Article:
The power of kindness

I have trouble thinking of myself as a “nice” person, as I’m not always sunshine and rainbows. I sometimes describe myself as a bit of a bitch, because my natural reaction is to challenge new information and think critically about it, until I come up with my own conclusions.

I’m also socially awkward, partly to do with being an introvert, but largely because of autism spectrum disorder (I’m undergoing a diagnosis that relates to high-functioning autism or Asperger syndrome). It makes me seem cold and unapproachable in group social situations.

Yet – I know I am compassionate. And kind.

In Paul Gilbert’s book The Compassionate Mind, he describes compassion as showing a profound awareness and understanding suffering, and taking steps to relieve it.

Compassion is an NHS core value, something which I am learning about in regards to my future as a mental health nurse. There are many ways in which I will express my compassion as a nurse, such as showing respect, listening actively, responding intuitively without needing to be asked, going the extra mile, being empathetic, as well as being kind and generous.

This is something I try and do in my everyday life too. It’s not always easy. We live in a world where anger is perhaps our most prominently displayed emotion. Sometimes anger is well placed as a reaction to lead to needed action, but at other times it is misdirected at things of lesser importance.

Regardless of the intention, I think that kindness is needed now more than ever.

It’s no coincidence that the theme of the recent Mental Health Awareness Week was kindness. The reasons for this theme were outlined on, but here’s a snippet:

Kindness strengthens relationships, develops community and deepens solidarity. It is a cornerstone of our individual and collective mental health. Wisdom from every culture across history recognises that kindness is something that all human beings need to experience and practise to be fully alive.

Tribalism is so entrenched in our daily lives – particularly online – that kindness seems like the ideal antidote to rage, hateful rhetoric, misinformation and fake news. We often confuse opinion as fact, and woe betide anyone if they should disagree.

If kindness can heal these societal scars, we should fully embrace more opportunities to practice it.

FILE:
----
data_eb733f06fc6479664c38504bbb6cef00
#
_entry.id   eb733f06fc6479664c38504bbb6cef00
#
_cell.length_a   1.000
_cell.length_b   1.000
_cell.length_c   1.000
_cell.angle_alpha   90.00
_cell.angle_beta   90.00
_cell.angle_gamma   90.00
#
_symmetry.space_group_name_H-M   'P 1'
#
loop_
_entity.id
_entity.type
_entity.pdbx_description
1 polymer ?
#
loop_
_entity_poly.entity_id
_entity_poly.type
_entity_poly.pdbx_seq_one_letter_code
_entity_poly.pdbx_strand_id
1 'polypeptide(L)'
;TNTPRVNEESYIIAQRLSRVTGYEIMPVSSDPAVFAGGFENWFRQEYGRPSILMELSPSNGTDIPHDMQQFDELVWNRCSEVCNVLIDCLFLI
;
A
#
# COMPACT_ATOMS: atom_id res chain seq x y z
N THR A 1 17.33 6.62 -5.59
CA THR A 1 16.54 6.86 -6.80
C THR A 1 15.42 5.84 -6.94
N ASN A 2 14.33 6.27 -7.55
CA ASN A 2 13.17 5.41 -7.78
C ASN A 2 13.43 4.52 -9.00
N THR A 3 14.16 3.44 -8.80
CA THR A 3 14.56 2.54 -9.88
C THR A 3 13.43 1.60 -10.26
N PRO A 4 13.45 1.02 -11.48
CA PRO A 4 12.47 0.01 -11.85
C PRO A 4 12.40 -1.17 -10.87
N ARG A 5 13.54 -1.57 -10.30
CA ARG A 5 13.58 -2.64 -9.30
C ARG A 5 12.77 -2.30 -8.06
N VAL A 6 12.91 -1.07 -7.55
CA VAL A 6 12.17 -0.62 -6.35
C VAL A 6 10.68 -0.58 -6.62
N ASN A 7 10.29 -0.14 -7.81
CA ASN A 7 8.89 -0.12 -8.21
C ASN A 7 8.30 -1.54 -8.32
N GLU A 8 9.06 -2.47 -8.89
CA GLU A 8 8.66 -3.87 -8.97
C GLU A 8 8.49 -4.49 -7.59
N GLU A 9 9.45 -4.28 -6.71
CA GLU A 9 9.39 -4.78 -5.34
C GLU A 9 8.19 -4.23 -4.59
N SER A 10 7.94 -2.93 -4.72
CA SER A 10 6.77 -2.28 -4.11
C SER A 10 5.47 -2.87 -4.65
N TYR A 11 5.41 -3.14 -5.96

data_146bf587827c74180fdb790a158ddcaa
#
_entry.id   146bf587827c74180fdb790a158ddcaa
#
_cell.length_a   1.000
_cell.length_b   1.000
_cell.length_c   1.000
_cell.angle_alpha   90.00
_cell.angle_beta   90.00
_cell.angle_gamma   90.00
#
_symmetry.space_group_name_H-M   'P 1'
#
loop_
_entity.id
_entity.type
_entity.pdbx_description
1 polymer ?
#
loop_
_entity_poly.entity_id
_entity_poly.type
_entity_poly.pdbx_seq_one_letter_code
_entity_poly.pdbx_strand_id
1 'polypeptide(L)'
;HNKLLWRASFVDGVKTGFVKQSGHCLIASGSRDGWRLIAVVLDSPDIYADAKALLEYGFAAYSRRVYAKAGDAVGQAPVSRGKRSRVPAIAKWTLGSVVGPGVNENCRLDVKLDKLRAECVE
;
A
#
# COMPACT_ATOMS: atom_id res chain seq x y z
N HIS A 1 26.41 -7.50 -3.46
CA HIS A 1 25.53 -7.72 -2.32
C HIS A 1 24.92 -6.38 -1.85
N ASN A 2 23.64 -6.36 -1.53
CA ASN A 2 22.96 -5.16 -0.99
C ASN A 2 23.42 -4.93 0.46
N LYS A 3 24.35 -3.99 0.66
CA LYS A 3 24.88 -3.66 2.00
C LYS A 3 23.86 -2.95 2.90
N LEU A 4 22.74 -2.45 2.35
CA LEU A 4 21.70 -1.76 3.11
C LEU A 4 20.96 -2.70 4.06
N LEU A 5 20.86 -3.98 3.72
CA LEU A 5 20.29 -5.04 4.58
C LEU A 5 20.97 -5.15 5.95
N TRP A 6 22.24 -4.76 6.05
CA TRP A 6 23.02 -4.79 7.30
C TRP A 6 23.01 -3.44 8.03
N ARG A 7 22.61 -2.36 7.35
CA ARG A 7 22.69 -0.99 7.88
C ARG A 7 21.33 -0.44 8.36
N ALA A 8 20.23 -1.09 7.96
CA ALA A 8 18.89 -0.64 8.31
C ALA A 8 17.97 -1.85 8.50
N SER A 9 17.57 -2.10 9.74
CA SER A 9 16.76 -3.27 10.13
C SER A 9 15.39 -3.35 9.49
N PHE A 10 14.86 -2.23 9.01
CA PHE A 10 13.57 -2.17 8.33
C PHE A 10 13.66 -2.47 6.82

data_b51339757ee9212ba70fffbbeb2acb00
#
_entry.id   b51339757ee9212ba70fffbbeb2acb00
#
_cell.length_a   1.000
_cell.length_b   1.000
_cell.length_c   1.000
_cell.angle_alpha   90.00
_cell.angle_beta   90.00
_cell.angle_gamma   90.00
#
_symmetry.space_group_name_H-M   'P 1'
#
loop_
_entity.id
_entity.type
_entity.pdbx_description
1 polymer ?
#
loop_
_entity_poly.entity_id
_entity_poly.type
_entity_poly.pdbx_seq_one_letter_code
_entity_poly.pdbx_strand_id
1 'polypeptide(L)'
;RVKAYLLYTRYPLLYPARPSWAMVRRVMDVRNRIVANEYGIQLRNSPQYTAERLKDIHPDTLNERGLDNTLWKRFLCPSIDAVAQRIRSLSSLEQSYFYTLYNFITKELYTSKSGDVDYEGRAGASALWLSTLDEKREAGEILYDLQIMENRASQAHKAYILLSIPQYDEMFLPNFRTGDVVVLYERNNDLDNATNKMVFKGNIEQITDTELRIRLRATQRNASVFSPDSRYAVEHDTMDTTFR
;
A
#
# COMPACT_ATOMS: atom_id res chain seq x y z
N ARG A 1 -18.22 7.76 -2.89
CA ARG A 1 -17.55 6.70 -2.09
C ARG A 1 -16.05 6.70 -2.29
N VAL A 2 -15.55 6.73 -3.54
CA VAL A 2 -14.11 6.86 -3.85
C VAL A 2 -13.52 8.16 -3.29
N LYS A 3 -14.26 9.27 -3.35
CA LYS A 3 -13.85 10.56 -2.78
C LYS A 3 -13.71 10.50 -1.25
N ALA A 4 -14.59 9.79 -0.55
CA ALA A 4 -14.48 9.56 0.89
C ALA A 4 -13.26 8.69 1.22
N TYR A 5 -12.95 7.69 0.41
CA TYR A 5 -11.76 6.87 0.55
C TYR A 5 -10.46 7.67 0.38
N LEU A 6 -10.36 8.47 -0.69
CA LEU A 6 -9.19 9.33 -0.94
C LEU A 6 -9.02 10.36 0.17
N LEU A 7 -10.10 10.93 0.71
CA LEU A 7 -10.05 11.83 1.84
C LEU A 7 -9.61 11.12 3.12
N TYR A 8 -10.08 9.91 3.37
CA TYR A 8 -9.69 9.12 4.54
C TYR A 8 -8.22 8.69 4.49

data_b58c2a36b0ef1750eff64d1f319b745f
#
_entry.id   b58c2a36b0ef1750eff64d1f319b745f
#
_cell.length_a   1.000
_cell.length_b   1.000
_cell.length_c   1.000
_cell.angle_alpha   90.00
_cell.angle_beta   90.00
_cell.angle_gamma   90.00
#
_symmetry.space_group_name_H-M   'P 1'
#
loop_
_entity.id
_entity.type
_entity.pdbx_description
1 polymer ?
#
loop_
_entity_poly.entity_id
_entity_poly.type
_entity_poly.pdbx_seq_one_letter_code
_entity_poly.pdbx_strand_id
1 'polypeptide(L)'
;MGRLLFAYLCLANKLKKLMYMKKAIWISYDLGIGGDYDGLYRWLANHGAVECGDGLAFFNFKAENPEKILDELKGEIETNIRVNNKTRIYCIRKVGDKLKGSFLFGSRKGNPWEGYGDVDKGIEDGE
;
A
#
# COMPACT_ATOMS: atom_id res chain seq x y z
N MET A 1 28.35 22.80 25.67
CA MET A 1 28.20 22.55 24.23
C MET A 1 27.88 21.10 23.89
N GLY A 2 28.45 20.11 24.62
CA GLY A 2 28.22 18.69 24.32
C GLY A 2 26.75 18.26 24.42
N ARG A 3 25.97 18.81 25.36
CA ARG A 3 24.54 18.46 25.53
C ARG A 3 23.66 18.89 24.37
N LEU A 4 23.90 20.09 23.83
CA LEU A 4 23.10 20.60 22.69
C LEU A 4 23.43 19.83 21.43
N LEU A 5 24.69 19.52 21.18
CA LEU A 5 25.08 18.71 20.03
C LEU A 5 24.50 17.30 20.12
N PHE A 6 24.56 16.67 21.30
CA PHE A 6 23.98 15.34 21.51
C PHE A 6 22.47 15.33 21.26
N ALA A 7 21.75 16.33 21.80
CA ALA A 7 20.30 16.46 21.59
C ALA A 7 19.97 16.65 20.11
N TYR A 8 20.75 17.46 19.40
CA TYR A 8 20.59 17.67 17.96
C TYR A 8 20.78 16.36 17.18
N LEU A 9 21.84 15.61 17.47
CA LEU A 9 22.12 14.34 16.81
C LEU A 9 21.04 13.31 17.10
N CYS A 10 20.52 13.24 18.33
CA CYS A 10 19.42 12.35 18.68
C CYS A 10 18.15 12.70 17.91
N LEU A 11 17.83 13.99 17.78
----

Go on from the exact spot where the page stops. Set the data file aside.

Kindness is largely responsible for me getting to this point in my own battle with mental health. The simple act of sharing my stories is a gift for other sufferers to feel seen, heard, and validated, but it also gives me inner strength and inspires more positive thoughts in my mind.

When I first started my antidepressant medication, I kept a journal with something nice I had done each day. This got me into the habit of assessing my thoughts and actions, and got me thinking about more than what was going on in my own head.

There is no one right way to be kind, and what works for one person might feel uncomfortable for another. It doesn’t need to involve spending lots (or any) money, and it doesn’t even need to take lots of your time.

I’ve kind of disregarded my own statement there as I will be doing a mental health nursing degree which will take both a lot of time and money, but some of my other acts of kindness have been much smaller in scale, but still made a positive impact in people’s lives.

Just as inspiration to get you thinking about your own potential for kindness, here are just some of the ways I have tried to do better recently. I’m not suggesting you copy my approach, and I know that there’s always more I could do…

  • Offered free mentoring sessions to fellow marketers who needed additional support in regards to their work or mental health
  • Made a donation to my local food bank
  • Put a box of unused toys and books outside our house, and let our neighbours take what they wanted for free
  • Checked in with an elderly neighbour to make sure she had enough food
  • Surprised a couple of anxious friends with a flower delivery
  • Signed up to be an NHS Volunteer Responder
  • Volunteered to do media interviews on behalf of Time to Change

I will also keep sharing the story of my own struggles with mental health – something that costs me nothing other than my domain name and web hosting. I think it’s important for me to do this, as even just one voice can make a difference to someone else.

The more we understand about mental health, the more we can do to ensure that people are not left behind, forgotten about, or discriminated against. It’s rewarding to know that I can do my part to keep the conversation alive.

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Mental health blogger & speaker | MSc student mental health nurse
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